Last month we talked about the various types of wood that are available to help you better understand the choices you have and how the different options apply to different uses – from window and door joinery to large and small pieces of furniture. This month we want to tell you more about the sources of wood – in particular, the ones that are more sustainable allowing you to make an informed choice of material for your home with a much lower impact on the environment.
Sustainable timber – what exactly is it?
Wood is a natural material and so is classed as a coming from a renewable source. Trees grow and we cut them down to make timber that can be used in all sorts of ways. Sustainable timber is that which comes from forests that are replaced as they are harvested – in other words, they are managed so that the logging does not outstrip the ability of the forest to re-grow and provide a source of food and shelter for all those plants and animals that rely on it to survive. Trees also soak up carbon dioxide, removing it from the air that we breathe and keeping our air cleaner than it would be otherwise. A sustainably managed forest is also one that ensures we have a regular supply of timber as we need it, making it a truly renewable material source.
What woods are not sustainable?
No matter how hard you try with certain species of wood, they are currently unsustainable for a number of reasons. They may be illegally logged, which means they are not being replaced at a rate that will make them sustainable or managed to avoid any repercussions on the flora and fauna that rely on them. They may be slow-growing species of wood; hardwoods such as teak or ebony, among others, are slow to grow and therefore have a much higher value making them attract to illegal and unscrupulous loggers.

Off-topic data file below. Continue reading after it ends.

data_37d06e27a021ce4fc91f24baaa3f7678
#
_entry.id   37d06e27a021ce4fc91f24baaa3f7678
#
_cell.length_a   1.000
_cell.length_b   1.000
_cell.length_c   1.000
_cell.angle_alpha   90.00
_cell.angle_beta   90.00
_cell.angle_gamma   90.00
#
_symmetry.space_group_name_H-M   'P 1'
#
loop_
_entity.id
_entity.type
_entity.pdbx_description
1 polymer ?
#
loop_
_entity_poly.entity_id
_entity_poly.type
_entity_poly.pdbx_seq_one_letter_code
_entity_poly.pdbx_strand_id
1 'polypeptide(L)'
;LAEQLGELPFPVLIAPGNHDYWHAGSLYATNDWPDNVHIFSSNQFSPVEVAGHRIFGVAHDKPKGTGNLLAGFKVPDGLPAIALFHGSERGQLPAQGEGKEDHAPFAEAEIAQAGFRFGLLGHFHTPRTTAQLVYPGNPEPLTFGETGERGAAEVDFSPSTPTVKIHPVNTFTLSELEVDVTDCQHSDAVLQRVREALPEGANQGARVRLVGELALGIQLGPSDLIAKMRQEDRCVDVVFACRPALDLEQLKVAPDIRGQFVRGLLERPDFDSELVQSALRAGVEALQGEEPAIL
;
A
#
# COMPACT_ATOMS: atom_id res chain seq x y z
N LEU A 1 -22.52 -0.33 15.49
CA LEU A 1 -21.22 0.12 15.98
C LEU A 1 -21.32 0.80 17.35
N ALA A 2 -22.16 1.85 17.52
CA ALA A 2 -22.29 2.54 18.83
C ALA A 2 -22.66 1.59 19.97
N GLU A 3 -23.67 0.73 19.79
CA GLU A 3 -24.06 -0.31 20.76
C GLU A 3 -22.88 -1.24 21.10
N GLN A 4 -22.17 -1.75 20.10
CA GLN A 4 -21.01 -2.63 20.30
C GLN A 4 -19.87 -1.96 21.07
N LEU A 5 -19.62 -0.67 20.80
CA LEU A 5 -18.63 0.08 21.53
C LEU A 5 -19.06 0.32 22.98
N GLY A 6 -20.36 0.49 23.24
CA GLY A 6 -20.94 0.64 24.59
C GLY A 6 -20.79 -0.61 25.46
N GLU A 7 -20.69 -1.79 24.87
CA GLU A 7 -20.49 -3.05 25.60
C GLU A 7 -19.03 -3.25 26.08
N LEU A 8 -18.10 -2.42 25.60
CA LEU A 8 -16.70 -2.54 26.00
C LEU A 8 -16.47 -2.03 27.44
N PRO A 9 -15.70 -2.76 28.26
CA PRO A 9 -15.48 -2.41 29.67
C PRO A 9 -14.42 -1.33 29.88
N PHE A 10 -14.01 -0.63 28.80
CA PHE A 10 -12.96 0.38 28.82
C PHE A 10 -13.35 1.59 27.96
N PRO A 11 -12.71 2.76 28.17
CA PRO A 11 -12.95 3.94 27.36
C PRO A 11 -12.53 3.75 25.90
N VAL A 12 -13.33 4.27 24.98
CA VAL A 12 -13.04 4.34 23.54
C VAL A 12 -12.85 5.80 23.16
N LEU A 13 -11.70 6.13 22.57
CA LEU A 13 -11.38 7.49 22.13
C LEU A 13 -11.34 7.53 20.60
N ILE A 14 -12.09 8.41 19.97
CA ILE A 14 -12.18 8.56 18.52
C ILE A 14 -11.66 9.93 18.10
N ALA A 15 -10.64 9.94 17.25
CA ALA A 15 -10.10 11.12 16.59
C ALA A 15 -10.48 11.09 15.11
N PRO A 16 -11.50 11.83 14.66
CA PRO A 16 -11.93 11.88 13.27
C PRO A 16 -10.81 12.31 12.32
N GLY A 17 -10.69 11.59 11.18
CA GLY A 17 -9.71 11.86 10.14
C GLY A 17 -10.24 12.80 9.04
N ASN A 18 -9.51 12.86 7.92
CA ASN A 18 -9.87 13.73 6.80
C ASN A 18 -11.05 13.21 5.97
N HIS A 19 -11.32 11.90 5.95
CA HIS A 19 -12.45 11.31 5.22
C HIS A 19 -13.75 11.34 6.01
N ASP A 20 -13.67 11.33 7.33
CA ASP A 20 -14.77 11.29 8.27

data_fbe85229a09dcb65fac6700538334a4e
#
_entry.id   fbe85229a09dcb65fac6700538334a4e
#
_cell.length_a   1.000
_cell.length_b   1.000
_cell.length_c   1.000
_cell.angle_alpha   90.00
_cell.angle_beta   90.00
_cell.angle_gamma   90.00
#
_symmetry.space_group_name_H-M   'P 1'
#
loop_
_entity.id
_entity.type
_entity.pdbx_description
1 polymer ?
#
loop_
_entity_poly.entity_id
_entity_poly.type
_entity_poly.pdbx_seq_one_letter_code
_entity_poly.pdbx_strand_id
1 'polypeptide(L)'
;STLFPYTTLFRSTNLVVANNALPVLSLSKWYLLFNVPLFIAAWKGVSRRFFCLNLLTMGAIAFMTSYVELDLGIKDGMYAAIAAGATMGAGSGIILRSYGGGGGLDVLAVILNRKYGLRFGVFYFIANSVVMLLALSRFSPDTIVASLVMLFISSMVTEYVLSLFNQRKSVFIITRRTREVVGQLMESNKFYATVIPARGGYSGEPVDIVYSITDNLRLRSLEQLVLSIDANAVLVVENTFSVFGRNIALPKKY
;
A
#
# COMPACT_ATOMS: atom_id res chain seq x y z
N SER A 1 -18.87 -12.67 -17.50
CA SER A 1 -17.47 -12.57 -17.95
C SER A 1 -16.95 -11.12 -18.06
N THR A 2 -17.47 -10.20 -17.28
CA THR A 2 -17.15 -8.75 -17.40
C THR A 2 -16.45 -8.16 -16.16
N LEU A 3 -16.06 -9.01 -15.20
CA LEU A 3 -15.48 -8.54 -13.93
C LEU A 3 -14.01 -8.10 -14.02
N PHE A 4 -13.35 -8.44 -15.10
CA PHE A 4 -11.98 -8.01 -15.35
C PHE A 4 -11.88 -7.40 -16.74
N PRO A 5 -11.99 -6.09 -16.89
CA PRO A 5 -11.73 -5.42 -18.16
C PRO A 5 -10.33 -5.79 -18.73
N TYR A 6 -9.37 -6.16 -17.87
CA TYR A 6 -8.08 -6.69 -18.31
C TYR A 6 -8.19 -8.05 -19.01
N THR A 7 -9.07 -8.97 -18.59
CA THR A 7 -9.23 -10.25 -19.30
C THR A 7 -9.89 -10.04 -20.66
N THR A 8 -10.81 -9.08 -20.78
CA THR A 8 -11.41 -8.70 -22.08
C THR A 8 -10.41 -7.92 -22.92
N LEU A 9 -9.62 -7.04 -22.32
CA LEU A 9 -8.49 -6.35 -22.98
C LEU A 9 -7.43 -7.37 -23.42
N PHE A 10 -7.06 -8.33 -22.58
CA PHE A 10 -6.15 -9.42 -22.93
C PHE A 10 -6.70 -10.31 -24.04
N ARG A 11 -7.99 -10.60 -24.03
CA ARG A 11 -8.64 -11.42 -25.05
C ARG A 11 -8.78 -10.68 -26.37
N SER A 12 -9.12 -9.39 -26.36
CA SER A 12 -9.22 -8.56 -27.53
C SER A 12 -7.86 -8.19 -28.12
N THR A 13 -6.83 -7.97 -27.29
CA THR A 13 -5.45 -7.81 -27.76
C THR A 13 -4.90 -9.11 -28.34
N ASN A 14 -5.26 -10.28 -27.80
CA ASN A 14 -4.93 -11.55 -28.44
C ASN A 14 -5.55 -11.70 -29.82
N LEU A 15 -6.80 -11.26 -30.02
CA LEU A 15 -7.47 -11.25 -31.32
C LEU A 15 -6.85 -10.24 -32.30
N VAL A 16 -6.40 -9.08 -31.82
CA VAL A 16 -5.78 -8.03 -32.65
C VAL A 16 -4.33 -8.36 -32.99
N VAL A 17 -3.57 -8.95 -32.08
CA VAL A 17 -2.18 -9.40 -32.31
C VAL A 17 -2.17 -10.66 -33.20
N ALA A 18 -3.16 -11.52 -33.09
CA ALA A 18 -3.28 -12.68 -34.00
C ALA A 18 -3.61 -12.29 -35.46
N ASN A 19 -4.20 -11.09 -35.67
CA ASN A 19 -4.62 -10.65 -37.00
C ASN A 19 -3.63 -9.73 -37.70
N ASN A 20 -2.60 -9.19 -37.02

How to get it right
Sustainable timber is certified by the Forest Stewardship Council, or FSC, an international organisation that promotes and assists in the responsible management of forests, worldwide. When sourcing timber for any reason, look for the FSC label so that you are sure it is from a sustainably managed source.
Look for timber that is sourced from within the European Union. That way you know that it will comply with international regulations and will not be illegally obtained. Having said that, there are still certain forest types that need more management and for a longer period of time to get them back to the level they should be at for them to be sustainable. For full details, head to the FSC website.
Species such as bamboo and rattan are not FSC certified, but can be sustainable due to the fast growth. Check with your supplier for the latest information on where their bamboo comes from and how sustainable it is.
Want to know more about where our timber comes from or how you can ensure what you use is from a sustainable source? Talk to us at Parsons Joinery and we would be happy to help. Find us on 01273814870 or by emailing us at email@example.com.